25 Canadian Albums You Might Have Missed in 2020

25 Canadian Albums You Might Have Missed in 2020
The past year has been filled with plenty of incredible new music, including Exclaim!'s 50 Best Albums of 2020, but even the most fastidious listener is bound to have skipped over a few quality releases. These 25 Canadian albums you might have missed cover a wide variety of sounds, scenes and locations, but all are worthy of a deeper listen this holiday season and beyond.

Badge Époque Ensemble
Self Help
(Telephone Explosion)

Max Turnbull (f.k.a. Slim Twig) and his adventurous septet effortlessly weave together avant-jazz explorations and catchy soul-pop songwriting on their sophomore album. They sound equally at home creating a toe-tapping lounge anthem with U.S. Girls leader Meg Remy ("Sing a Silent Gospel") as they do deconstructing rock and jazz with an 11-minute instrumental epic ("Birds Fly Through Ancient Ruins").
Alex Hudson

Usual Suspects: Season III

Effortlessly mixing hip-hop, rock, funk, soul and R&B, Blakdenim have the kind of well-rounded sound that probably shouldn't be as unique as it is. Stacked with perfectly paired vocal duets, pounding rhythms, scene-stealing guitar playing and a groovy brass section (see "Champagne" in particular), the bilingual Ottawa band also enlists the major-league rap talents of DMC on the high-calibre "Sharks." 
Adam Feibel

(Royal Mountain)

The debut album by Winnipeg artist Micah Visser brings together the kaleidoscopic sounds of M83, the wide-eyed romanticism of Carly Rae Jepsen and the rock'n'roll bombast of the Killers for a synth-pop record that's colourful and youthful. Also this year, Boniface cut to the tender heart of these songs with a stripped-down companion EP of acoustic renditions.
Adam Feibel

Casey MQ
(Halocline Trance)

Jumping triple salchows through boy band conventions and queering them with liberal pitch shifting and radical electronic disruptions that variably scorch and twinkle, Casey MQ's full length debut reinvents the wheel while throwing the traditional chart-fucking formulae off-balance just enough that you can reckon with what's kept those machines churning.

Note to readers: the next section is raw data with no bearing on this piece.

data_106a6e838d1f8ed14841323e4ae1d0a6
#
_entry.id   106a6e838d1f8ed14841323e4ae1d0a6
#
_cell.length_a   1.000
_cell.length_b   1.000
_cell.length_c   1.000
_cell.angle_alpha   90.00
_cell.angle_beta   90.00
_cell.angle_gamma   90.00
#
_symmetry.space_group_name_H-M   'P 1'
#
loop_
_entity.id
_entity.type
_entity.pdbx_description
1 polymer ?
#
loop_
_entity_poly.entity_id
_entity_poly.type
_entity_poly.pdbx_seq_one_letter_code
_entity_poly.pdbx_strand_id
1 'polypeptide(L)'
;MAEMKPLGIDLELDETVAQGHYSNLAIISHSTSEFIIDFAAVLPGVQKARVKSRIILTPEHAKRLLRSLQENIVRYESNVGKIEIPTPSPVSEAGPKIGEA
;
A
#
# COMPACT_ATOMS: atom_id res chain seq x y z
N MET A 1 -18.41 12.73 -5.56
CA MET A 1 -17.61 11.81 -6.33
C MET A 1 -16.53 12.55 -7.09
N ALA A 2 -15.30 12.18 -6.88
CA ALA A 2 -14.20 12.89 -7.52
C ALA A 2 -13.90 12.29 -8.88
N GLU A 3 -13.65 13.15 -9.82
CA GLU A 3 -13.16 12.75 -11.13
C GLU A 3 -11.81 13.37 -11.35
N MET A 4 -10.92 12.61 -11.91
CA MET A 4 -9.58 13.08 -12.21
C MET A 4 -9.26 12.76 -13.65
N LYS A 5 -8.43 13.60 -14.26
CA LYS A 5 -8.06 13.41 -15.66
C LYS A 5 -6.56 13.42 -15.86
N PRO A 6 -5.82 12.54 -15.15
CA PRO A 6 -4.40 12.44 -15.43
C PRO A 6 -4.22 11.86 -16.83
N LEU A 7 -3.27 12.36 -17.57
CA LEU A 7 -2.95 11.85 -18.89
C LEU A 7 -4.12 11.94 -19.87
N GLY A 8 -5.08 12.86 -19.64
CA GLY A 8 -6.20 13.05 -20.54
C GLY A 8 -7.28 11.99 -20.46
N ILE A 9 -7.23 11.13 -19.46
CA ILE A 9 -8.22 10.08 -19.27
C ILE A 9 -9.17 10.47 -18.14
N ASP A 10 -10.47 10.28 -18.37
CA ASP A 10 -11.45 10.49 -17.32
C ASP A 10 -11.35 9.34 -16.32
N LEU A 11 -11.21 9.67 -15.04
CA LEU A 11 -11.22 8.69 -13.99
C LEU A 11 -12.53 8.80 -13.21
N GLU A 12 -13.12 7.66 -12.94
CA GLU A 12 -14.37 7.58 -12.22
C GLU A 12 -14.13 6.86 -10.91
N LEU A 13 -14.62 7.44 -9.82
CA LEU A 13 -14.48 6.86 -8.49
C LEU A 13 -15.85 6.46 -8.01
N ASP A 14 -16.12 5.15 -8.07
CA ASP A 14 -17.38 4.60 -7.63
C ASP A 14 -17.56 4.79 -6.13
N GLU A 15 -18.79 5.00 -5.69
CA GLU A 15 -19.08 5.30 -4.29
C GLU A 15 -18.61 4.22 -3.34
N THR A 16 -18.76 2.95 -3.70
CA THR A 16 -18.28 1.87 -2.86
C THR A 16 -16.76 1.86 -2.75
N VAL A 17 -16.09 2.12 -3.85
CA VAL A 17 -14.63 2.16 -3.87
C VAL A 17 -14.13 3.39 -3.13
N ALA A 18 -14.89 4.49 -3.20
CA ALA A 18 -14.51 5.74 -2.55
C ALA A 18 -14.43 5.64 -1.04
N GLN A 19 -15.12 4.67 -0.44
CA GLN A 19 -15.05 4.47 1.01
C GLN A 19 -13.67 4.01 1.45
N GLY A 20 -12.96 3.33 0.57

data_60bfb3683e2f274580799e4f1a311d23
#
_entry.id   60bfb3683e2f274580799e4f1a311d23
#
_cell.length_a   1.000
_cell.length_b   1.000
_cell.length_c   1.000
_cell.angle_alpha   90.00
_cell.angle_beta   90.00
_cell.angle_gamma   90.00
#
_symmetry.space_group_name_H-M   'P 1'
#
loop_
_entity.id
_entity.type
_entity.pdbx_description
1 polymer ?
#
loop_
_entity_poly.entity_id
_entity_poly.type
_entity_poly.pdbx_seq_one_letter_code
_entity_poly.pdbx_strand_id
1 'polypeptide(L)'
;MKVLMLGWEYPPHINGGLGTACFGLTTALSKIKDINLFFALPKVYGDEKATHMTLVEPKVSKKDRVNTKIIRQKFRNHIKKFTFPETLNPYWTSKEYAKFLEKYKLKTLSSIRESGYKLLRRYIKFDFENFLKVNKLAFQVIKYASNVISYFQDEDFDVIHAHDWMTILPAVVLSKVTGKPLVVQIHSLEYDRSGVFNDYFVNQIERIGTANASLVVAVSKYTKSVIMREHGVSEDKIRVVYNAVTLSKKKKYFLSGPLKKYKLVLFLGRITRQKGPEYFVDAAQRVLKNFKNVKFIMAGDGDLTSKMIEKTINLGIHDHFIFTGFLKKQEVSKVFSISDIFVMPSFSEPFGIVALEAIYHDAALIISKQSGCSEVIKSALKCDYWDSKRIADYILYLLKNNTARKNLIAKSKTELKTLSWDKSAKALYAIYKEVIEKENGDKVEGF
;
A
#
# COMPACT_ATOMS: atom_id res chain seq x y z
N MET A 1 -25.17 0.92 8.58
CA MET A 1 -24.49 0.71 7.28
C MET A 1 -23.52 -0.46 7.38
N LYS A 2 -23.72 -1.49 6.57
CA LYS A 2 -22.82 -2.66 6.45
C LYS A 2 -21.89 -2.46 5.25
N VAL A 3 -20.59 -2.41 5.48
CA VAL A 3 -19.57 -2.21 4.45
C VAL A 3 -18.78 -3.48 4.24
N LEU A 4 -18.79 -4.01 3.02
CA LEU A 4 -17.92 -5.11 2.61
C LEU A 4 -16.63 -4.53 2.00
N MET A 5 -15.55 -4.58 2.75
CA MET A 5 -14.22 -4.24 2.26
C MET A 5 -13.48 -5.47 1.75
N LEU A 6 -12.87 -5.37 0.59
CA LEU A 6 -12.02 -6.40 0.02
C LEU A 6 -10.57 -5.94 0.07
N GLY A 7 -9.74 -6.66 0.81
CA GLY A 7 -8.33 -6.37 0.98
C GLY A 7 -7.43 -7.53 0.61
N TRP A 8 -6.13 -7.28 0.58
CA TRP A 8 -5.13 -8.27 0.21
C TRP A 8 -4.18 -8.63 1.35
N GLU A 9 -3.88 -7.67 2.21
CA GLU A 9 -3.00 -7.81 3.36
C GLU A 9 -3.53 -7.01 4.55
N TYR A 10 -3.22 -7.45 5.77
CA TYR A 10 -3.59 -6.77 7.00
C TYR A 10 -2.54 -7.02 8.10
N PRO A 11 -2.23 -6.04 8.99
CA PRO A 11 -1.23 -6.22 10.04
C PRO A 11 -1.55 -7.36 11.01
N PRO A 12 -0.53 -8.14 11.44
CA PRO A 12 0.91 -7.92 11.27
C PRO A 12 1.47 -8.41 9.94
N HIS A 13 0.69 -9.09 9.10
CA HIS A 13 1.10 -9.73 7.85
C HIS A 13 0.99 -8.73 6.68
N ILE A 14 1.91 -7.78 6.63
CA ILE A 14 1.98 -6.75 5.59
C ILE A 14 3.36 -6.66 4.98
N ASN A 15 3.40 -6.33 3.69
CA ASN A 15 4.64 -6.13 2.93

Tom Beedham

Cindy Lee
What's Tonight to Eternity
(W.25th / Superior Viaduct)

With What's Tonight to Eternity, Cindy Lee has released one of the most harrowing records of the year. By the time you arrive in this album's universe, the volcano in your psyche has just erupted. Despite your best efforts to keep the destruction at bay, guitars rain down like sheets of molten ash. Saccharine vocal melodies serve as painful reminders of all that is being turned to dust before your eyes. There are glimmers of hope, but the album's power is in how confidently it presents the process of burning things down so one can rebuild.
Tom Piekarski

2020 the Album

Clocking in at 23 minutes, 2020 the Album is a perfect distillation of everything that makes DijahSB one of the most exciting voices in hip-hop: easy flow, incisive lyrics and smooth beats that would fit as easily on a certain popular lo-fi YouTube channel or your next Zoom party's playlist.
Scott Simpson

Fuck the Facts
Pleine Noirceur 
(Noise Salvation)

Pleine Noirceur, Fuck the Facts' first album in five years,  perfectly continues their self-proclaimed bastardized grindcore sound, which is to say it uses extreme punk as a basis to do everything extreme punks wouldn't do. Slapping post- on any genre is a tired trope, but as they increasingly incorporate post-metal, post-rock, post-hardcore and even post-punk, maybe it's inevitable. Bastardized sounds cooler, though.
Bradley Zorgdrager

Jennah Barry

Even though the world that Jennah Barry builds on her sophomore record Holiday is filled with the same anxious thoughts that crawl into your head as you try to fall asleep, it's a place that you never want to leave. Sonically, Holiday is a retreat from harshness and it makes the ideal companion for working through your worries.
Laura Stanley

Jon McKiel
Bobby Joe Hope
(You've Changed)

Music-making and record collecting have long been pursuits preoccupied with rediscovering and recontextualizing sounds from the past. On Bobby Joe Hope, Maritime legend Jon McKiel manages to do both, constructing loops out of a forgotten tape found in a Teac A-2340 reel-to-reel recorder purchased online to create a haunting, psychedelic masterpiece for a new generation.
Matthew Ritchie

Jonah Yano
(Innovative Leisure)

There's a lot of separation on Jonah Yano's debut album, souvenir. Yano wrote the exceptional album closer "shoes," for instance, after seeing his father for the first time in 15 years. But by contrast, every song — all pop and R&B affairs — is warmly connected, sliding easily from one to the next, and altogether forming a remarkable memento of Yano's artistry.
Laura Stanley

Studio Monk
(Pirates Blend)

Cohesive, atmospheric and captivating, Studio Monk highlights what makes the rising class of Toronto hip-hop so vital. Junia shines on the mic and behind the boards, with jazzy, soulful instrumentation and samplework to pair with some fantastic collaborators including Faiza, J.O. Mairs and STORRY
Josh Weinberg

All My Friends

Merging clean, detail-rich production with bedroom pop intimacy, Toronto's Giuliana Mormile punctuates lush, emo-tinged tracks about the power of companionship with expertly placed field recordings of friends and happier times, adding another layer of nostalgia to All My Friends' road trip through the sounds of '90s alt-rock.
Matt Bobkin